Hirose: Connecting the future
Industrial Ethernet Book Issue 101 / 18
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Using an IP router to resolve IT vs. OT conflicts

Network Address Translation (NAT) and Port Forwarding can both be handled by an IP router, as a way of translating IP addresses between those required by the IT and those already assigned on a machine. IP routers can save time and reduce errors when reconfiguring IP addresses for machines.

IF A PLANT ENGINEER NEEDED TO TEST a machining center a decade ago, it would be a straight-forward task of assigning private IPs to each machine. However, in today′s competitive global economy, manufacturers depend on a robust information technology (IT) infrastructure. A plant′s manufacturing infrastructure is now closely connected to the IT infrastructure and the plant engineer often must follow the policies of the IT department. Using an IP router can resolve network conflicts between the IT department and the operations technology (OT).

Network address translation example.

For example, a plant engineer is tasked with installing three identical machining centers (cells) using the latest in network automation technology. Within each cell, the drives, operator interface and programmable controller have been assigned the same sequential private IP address series because that is how the machine builder builds and tests his machining centers.

These working and tested machine cells with preset IP addresses must conform to the IP address assignment policy of the IT department. The simple addition of an IP router is a quick and inexpensive solution to what can be a difficult problem.

Changing the IP addresses on individual components within a machining center in order to comply with an IT department IP addressing scheme is an unnecessary complication that can be avoided if there is a means of translating IP addresses between those required by the IT and those already assigned on the machine. There are two approaches: Network Address Translation (NAT) and Port Forwarding. Both can be handled by an IP router.

Using Network Address Translation

In our example shown in the illustration above, we have the three machining cells using the same private subnet For each cell, we add Contemporary Controls′ EIPR-E IP router and provide it the LAN side address, matching the subnet on the machine cell, and then sequentially address the other devices in the machining cell for a total of 5 IP addresses that need translation. If the IT department can afford to give us 15 IP addresses for all machine cells in the required range, NAT can be used. The EIPR-E IP router has one WAN side port, and 4 LAN side ports making it convenient for connecting LAN side devices. The WAN port, which connects to the IT network, can be configured to map 5 WAN side addresses to 5 LAN side addresses used by the equipment as shown below for the first machine cell. In the example, the IT department gave us a base address of to begin our mapping. A simple one-to-one mapping does the trick.

The EIPR-E router in the second machine cell maps the address range to and the one in Machine Cell C maps the address range to

Port forwarding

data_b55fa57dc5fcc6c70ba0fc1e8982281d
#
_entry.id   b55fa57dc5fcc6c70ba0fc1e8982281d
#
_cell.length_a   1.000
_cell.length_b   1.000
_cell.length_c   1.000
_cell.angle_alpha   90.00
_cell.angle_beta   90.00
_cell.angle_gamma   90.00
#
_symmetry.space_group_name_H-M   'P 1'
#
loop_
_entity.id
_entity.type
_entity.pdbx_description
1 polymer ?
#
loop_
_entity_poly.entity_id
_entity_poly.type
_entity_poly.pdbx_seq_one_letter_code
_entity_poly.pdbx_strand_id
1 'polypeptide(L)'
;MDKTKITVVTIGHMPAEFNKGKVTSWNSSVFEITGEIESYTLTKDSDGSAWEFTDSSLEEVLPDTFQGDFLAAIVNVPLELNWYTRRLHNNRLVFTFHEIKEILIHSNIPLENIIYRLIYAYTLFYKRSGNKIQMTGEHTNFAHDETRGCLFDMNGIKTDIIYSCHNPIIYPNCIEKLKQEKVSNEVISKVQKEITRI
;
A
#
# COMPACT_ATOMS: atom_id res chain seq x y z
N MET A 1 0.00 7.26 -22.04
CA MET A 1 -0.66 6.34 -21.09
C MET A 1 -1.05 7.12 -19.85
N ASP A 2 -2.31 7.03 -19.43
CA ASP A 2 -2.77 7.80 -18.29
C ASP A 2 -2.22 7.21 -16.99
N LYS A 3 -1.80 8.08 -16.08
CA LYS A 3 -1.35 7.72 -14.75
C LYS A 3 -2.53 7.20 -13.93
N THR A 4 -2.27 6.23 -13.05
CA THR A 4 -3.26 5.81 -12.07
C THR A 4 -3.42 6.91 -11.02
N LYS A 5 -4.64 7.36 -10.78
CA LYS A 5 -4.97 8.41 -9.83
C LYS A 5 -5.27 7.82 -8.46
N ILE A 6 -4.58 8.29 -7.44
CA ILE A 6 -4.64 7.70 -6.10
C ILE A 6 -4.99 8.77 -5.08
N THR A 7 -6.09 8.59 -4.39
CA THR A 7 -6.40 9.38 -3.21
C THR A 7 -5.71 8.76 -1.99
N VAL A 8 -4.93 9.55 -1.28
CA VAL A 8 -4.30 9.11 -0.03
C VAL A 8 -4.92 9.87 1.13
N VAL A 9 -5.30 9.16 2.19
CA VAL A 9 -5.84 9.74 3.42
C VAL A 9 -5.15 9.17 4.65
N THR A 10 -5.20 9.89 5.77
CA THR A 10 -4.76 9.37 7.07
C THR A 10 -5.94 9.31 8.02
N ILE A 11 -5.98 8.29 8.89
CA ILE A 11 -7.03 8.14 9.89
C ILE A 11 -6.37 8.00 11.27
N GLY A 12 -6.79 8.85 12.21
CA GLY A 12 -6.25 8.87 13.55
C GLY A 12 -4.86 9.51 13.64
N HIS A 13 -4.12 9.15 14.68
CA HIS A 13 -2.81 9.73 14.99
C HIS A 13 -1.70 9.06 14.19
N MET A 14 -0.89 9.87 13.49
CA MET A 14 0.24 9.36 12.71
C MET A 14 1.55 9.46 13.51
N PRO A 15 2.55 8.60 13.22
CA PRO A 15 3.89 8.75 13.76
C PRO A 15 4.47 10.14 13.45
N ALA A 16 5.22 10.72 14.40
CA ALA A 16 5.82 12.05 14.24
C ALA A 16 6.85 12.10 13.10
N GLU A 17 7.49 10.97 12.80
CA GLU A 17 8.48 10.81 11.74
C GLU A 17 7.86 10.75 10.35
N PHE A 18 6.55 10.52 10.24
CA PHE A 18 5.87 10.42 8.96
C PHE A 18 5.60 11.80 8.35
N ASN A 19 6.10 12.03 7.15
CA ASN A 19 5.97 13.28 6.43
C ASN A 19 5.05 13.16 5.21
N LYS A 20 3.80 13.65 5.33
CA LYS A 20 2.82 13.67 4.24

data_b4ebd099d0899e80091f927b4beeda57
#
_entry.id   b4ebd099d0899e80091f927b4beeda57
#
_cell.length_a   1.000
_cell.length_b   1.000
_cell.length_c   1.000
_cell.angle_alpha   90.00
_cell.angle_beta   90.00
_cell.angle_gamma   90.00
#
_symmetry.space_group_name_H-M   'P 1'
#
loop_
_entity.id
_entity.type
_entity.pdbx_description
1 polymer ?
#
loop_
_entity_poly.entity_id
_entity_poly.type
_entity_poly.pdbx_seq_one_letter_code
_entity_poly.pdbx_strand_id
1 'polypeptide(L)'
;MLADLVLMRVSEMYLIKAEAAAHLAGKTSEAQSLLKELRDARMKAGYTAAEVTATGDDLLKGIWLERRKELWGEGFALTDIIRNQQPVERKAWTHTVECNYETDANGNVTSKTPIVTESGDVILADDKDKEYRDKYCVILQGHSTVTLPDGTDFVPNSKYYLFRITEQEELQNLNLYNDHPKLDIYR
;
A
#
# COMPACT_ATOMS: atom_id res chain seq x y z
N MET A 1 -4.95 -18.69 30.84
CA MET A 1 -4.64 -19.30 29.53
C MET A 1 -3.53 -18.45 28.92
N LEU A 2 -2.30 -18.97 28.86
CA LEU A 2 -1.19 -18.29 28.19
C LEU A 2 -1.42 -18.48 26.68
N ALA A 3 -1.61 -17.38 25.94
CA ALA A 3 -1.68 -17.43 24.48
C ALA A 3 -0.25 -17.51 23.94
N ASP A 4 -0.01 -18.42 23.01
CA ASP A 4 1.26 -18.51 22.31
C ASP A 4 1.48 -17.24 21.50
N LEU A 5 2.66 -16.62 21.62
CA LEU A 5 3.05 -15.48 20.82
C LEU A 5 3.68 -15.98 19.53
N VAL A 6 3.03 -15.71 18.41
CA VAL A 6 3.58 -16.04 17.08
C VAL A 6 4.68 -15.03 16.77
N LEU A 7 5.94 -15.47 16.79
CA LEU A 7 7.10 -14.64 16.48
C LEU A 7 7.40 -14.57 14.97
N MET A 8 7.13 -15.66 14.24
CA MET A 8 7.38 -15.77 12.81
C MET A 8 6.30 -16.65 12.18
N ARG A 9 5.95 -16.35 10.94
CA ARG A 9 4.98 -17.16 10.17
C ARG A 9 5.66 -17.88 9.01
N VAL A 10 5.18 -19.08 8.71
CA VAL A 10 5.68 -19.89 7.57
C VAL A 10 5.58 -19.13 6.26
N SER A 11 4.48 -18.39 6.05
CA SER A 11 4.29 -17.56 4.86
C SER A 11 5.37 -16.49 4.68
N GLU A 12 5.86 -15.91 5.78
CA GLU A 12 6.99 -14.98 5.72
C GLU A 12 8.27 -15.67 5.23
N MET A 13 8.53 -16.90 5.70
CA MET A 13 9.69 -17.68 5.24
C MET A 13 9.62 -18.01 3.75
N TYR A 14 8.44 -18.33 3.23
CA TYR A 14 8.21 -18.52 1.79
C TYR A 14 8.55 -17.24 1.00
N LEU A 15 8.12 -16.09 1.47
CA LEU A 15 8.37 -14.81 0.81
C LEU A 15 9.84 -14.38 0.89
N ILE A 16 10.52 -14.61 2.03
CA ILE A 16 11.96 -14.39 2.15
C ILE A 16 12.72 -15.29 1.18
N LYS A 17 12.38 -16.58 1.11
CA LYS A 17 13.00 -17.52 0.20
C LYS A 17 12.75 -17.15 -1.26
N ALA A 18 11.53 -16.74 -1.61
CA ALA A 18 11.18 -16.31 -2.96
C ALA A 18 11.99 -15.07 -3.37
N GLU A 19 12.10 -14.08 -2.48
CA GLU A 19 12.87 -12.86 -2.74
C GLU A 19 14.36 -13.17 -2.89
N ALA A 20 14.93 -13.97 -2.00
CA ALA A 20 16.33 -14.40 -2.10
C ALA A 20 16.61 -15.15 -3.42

If the IT department is stingy in assigning IP addresses, port forwarding can be used instead requiring only a single IP address assignment - the IP router′s WAN side address. This time the mapping table translates ports to LAN side IP addresses and ports. For example, if it is necessary to reach the web page (port 80) on device an entry is made to translate an arbitrary port 8081 on the WAN side to port 80 on the LAN side. If it is also necessary to reach the web page on a second device on the LAN side another entry with port 8082 can be assigned. If only one of the devices - a PLC - required access to the protocol FTP (port 21) then an entry could be made to simply translate port 21 on the WAN side to the PLC IP address and port 21.

For protocols that use a contiguous range of network ports, the EIPR-E also provides Port Range Forwarding where the start and end ports can be mapped to the LAN IP device instead of individual port forwarding mapping.

Static vs. dynamic IP addressing

Some IT departments require the dynamic assignment of IP addresses instead of static addresses. Although the EIPR-E provides DHCP client capability, which means it will request an IP assignment from the IT department′s router, dynamic assignments can complicate the situation. If NAT is used, it is important that the IP department does not include in its DHCP range those IP addresses that are used for translation. If port forwarding is used, dynamic addressing is not recommended because once the WAN address is changed through some reboot of the system, you could lose the WAN side assignment critical to port forwarding.

IP routers save time and reduce the potential for errors when reconfiguring the IP addresses in machines or the application software just to comply with IT department IP address assignment policy. IP routers allow the use of the same configuration that the machine builder tested his machine with and its reuse across multiple cells, providing for a quick integration with the IT network.

Harpartap Parmar is a Product Manager at Contemporary Controls.

Source: Industrial Ethernet Book Issue 101 / 18
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